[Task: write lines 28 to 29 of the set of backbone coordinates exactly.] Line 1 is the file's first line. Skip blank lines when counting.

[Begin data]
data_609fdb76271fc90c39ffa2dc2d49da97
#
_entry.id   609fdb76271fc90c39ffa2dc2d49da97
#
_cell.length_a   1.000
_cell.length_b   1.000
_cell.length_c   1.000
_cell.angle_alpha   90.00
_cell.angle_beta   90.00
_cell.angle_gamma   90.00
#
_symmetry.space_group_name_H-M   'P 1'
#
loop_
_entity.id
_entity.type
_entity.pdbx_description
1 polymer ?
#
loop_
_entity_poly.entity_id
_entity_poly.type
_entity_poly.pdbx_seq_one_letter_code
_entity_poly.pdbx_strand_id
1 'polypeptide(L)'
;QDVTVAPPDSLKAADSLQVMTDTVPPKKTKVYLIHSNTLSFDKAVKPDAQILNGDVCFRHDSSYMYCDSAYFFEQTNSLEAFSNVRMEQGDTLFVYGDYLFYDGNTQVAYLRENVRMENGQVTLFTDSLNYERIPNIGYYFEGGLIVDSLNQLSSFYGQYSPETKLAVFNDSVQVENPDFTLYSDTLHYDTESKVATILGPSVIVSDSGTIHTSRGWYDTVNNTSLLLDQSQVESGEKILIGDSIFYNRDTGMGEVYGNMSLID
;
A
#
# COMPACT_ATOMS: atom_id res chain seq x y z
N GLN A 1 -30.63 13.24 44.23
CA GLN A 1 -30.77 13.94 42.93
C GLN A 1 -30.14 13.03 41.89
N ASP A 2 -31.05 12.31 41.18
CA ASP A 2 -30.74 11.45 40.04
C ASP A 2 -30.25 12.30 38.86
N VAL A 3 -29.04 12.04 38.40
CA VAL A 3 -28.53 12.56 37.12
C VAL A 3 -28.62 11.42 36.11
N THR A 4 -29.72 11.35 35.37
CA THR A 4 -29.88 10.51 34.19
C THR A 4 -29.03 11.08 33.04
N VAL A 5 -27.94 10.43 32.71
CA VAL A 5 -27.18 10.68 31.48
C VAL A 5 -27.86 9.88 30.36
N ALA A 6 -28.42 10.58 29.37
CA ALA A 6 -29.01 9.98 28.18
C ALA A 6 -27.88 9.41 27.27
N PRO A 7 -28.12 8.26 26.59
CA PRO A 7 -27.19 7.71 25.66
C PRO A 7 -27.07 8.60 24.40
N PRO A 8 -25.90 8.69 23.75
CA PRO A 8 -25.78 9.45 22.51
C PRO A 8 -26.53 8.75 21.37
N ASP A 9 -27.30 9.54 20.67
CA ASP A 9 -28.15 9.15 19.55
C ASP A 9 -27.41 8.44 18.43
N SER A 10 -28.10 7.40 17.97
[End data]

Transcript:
A
#